Deregulation and Market Concentration: An Analysis of Post-1996 Consolidations

Article excerpt

  I. THE ISSUE
 II. THE CHANGING INDUSTRY STRUCTURE
III. EMPIRICAL FINDINGS
     A. Vertical Concentration.
     B. Local Concentration
 IV. INTERPRETATION OF RESULTS
  V. OUTLOOK

I. THE ISSUE

For several decades, U.S. policy in telecommunications and electronic mass media focused on the encouragement of competition. This policy, usually known as deregulation but more accurately described as liberalization, is aimed at an opening of the market to competitors and a reduction of market power. There were numerous elements and proceedings to this policy by the Federal Communications Commission ("FCC"), the states' public service commissions and legislatures, the courts, and Congress. Of these actions, none was more comprehensive than the Telecommunications Act of 1996 ("1996 Act").

What has been the impact of this policy? In this Essay, I will focus on one dimension: the impact of liberalization on market concentration.

This question has acquired some urgency in light of the meltdown in the telecommunications sector following the boom years of the 1990s. That downturn may be temporary, and the industry will recover. But the more fundamental issue is that the telecommunications industry may have entered into a pattern of boom-bust cycles.

While business cycles are traditional to many industries, in telecommunications they are a new phenomenon. Telecommunications used to be less volatile than the economy as a whole. It grew steadily, with long planning horizons hardly ruffled by the business cycle. But today, in sharp contrast, the telecommunications sector is potentially more volatile than the economy, more like the airline business and less like water utilities.

Perhaps the major reason for instability has been the fundamental economic characteristic of many network industries with high fixed costs and low marginal costs. The telecommunications industry is characterized, on the supply side, by huge investments followed by tiny costs of serving additional customers, plus positive network externalities on the demand side. This creates economies of scale, scope, and networking. The resultant incentives are to be large and to expand early, which in the aggregate creates industry-wide overcapacity. Price competition then drives down prices to unprofitable levels. In telecommunications, price differentiation and asset redeployment are difficult, much harder than for airlines. Bust cycles follow. We have encountered the first of these cycles, but surely not the last, because the factors of instability will remain: low marginal costs, high fixed costs, inelastic demand, positive network externalities, lags in supply, disinvestment and regulation, and a Wall Street short-term perspective that amplifies industry cycles.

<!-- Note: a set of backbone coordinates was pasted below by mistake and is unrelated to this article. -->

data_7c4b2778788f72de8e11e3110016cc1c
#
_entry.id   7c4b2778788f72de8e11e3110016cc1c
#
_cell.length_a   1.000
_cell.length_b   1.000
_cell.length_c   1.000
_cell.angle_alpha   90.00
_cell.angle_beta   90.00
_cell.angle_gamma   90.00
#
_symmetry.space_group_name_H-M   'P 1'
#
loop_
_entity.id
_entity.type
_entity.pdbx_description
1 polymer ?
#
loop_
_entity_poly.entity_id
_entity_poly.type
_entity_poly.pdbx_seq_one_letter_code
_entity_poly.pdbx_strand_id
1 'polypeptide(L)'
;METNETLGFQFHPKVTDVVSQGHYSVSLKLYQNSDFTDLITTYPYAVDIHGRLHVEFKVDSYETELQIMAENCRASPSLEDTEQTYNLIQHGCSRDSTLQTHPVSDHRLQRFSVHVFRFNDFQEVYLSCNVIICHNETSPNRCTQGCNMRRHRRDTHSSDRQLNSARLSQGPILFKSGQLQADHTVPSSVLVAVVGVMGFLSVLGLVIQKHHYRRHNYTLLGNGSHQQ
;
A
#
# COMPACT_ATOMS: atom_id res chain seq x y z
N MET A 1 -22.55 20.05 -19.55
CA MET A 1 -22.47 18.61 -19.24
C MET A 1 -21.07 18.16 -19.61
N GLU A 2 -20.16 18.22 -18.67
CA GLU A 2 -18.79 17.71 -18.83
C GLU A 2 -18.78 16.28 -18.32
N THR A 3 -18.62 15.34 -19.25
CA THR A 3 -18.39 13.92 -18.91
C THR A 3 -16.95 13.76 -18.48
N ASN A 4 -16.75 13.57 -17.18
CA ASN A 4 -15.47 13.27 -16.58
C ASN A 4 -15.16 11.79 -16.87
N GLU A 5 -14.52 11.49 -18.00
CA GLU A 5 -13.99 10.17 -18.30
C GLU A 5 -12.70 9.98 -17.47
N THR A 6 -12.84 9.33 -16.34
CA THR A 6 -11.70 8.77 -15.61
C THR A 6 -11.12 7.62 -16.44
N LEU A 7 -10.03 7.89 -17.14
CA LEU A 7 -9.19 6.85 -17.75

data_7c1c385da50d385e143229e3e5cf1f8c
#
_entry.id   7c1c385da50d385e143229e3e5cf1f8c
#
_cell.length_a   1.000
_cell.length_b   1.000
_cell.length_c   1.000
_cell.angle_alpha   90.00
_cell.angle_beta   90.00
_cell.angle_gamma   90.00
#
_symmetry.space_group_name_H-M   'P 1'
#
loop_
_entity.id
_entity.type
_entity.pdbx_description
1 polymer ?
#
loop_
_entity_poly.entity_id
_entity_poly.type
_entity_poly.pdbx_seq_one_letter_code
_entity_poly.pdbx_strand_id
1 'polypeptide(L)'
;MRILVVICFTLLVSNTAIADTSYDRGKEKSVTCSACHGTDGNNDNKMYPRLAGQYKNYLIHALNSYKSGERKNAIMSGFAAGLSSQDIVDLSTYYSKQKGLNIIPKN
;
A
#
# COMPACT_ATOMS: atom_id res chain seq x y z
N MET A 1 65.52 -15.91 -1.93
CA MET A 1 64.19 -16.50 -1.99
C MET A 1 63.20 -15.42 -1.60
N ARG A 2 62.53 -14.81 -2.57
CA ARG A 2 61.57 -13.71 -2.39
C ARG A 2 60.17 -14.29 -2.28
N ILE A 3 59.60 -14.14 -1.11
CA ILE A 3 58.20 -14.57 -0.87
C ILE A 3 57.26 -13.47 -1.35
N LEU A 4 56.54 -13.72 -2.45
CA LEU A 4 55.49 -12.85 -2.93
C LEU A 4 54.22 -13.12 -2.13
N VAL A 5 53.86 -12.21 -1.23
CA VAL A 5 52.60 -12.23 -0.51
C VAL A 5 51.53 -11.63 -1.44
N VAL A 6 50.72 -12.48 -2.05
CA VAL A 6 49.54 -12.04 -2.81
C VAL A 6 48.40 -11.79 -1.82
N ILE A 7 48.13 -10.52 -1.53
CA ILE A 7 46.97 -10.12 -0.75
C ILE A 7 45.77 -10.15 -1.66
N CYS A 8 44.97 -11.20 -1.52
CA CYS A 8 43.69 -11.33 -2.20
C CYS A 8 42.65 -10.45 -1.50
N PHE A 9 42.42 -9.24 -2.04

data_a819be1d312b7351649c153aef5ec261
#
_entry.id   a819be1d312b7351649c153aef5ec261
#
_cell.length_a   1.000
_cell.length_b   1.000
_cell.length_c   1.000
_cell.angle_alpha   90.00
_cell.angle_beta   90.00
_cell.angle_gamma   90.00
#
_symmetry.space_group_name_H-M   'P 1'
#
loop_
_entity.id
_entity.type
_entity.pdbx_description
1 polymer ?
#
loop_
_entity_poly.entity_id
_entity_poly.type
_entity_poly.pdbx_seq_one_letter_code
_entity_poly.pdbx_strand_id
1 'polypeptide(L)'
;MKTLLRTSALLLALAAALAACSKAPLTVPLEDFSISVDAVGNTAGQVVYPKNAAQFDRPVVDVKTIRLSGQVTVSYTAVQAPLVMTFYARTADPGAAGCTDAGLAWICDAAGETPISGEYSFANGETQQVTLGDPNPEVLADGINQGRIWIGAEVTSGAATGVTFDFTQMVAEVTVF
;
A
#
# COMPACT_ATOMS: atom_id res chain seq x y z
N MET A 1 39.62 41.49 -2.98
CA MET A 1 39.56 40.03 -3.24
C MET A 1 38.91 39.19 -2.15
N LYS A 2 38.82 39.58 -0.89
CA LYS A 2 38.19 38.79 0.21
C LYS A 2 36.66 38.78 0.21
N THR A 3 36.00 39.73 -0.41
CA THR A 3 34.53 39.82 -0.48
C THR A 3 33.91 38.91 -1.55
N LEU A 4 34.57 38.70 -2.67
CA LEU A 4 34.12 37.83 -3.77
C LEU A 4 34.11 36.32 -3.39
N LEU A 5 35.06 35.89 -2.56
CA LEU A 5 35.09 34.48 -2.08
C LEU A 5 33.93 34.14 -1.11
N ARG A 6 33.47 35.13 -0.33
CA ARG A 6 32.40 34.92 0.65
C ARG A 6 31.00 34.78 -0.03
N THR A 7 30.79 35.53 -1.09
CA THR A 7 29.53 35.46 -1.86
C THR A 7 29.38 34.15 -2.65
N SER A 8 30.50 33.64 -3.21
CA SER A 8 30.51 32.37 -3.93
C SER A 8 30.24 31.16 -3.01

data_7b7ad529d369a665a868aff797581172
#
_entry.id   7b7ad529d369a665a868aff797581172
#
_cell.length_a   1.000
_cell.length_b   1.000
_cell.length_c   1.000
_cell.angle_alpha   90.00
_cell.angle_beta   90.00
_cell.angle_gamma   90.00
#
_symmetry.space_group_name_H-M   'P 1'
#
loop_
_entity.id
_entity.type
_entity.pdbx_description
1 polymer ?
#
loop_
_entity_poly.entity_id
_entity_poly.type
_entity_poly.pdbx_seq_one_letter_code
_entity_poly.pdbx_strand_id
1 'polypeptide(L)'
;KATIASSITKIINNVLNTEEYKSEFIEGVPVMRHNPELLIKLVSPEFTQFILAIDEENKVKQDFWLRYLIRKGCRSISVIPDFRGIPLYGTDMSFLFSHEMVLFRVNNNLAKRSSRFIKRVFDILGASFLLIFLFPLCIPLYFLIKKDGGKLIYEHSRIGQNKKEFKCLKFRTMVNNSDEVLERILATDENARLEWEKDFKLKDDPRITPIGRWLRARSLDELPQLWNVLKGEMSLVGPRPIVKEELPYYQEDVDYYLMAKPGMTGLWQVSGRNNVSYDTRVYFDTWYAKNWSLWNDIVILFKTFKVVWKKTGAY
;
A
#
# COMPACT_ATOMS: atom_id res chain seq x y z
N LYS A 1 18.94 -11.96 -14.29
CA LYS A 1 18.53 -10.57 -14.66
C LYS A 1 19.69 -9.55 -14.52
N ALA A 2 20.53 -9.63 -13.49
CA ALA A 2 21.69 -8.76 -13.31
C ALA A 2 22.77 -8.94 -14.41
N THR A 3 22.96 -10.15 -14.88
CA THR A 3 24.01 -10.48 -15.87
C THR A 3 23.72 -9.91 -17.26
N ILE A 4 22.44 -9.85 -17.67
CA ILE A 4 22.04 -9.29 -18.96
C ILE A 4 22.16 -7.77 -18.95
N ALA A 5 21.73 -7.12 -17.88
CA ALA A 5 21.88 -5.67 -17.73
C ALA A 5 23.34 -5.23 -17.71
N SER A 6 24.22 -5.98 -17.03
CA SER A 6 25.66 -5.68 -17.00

If instability will be part of the environment, what will telecommunications companies do? The textbook responses are to cut costs, lower prices, differentiate products, and increase innovation. But these strategies can be expensive and will quickly be matched by competitors, which will leave every supplier firm even worse off.

The other major strategy will therefore be to raise prices above competitive levels, and to reduce competition and the commodification that lowers profitability and future investments. To do so requires market power by a single firm or an oligopoly.

II. THE CHANGING INDUSTRY STRUCTURE

We have, so far, concluded that industry concentration is a likely response to competition. Let us now turn to the empirical evidence for such concentration in telecommunications and related information industries. To provide an empirical answer, we looked at the market concentration trends in the American information sector for 100 separate industries. (1) Examples for such industries are long-distance telecommunications, cellular mobile communications, broadcast TV, cable TV, film distribution, daily newspapers, and Internet service providers. …